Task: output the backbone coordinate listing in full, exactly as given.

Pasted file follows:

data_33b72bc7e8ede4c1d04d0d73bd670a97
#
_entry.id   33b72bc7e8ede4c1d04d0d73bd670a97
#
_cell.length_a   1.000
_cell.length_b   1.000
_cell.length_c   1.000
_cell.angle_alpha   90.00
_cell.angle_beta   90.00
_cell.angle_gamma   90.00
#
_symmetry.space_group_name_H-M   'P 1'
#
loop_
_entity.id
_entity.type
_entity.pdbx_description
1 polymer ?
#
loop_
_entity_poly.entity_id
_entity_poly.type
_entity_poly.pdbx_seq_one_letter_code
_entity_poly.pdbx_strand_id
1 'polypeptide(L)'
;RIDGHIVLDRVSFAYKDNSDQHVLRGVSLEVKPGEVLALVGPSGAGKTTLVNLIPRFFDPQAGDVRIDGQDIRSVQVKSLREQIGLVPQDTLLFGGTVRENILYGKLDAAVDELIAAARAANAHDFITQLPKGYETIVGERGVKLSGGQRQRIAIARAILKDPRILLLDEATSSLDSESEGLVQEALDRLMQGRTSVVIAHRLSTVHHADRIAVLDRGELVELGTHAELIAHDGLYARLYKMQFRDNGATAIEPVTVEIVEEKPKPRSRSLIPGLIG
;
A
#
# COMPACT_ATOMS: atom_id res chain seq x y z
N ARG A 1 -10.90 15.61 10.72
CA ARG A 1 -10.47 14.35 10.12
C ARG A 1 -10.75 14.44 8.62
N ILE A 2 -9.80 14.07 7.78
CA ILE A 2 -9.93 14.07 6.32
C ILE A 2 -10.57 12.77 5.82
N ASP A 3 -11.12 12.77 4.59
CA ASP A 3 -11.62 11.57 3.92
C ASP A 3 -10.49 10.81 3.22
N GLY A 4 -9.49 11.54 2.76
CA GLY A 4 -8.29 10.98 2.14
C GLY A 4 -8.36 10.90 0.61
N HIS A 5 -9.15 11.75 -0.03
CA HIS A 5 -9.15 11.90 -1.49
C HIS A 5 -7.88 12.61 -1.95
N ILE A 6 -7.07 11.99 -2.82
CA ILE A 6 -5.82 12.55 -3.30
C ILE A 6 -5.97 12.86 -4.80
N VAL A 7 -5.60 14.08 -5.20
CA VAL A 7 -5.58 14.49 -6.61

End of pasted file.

data_33b72bc7e8ede4c1d04d0d73bd670a97
#
_entry.id   33b72bc7e8ede4c1d04d0d73bd670a97
#
_cell.length_a   1.000
_cell.length_b   1.000
_cell.length_c   1.000
_cell.angle_alpha   90.00
_cell.angle_beta   90.00
_cell.angle_gamma   90.00
#
_symmetry.space_group_name_H-M   'P 1'
#
loop_
_entity.id
_entity.type
_entity.pdbx_description
1 polymer ?
#
loop_
_entity_poly.entity_id
_entity_poly.type
_entity_poly.pdbx_seq_one_letter_code
_entity_poly.pdbx_strand_id
1 'polypeptide(L)'
;RIDGHIVLDRVSFAYKDNSDQHVLRGVSLEVKPGEVLALVGPSGAGKTTLVNLIPRFFDPQAGDVRIDGQDIRSVQVKSLREQIGLVPQDTLLFGGTVRENILYGKLDAAVDELIAAARAANAHDFITQLPKGYETIVGERGVKLSGGQRQRIAIARAILKDPRILLLDEATSSLDSESEGLVQEALDRLMQGRTSVVIAHRLSTVHHADRIAVLDRGELVELGTHAELIAHDGLYARLYKMQFRDNGATAIEPVTVEIVEEKPKPRSRSLIPGLIG
;
A
#
# COMPACT_ATOMS: atom_id res chain seq x y z
N ARG A 1 -10.90 15.61 10.72
CA ARG A 1 -10.47 14.35 10.12
C ARG A 1 -10.75 14.44 8.62
N ILE A 2 -9.80 14.07 7.78
CA ILE A 2 -9.93 14.07 6.32
C ILE A 2 -10.57 12.77 5.82
N ASP A 3 -11.12 12.77 4.59
CA ASP A 3 -11.62 11.57 3.92
C ASP A 3 -10.49 10.81 3.22
N GLY A 4 -9.49 11.54 2.76
CA GLY A 4 -8.29 10.98 2.14
C GLY A 4 -8.36 10.90 0.61
N HIS A 5 -9.15 11.75 -0.03
CA HIS A 5 -9.15 11.90 -1.49
C HIS A 5 -7.88 12.61 -1.95
N ILE A 6 -7.07 11.99 -2.82
CA ILE A 6 -5.82 12.55 -3.30
C ILE A 6 -5.97 12.86 -4.80
N VAL A 7 -5.60 14.08 -5.20
CA VAL A 7 -5.58 14.49 -6.61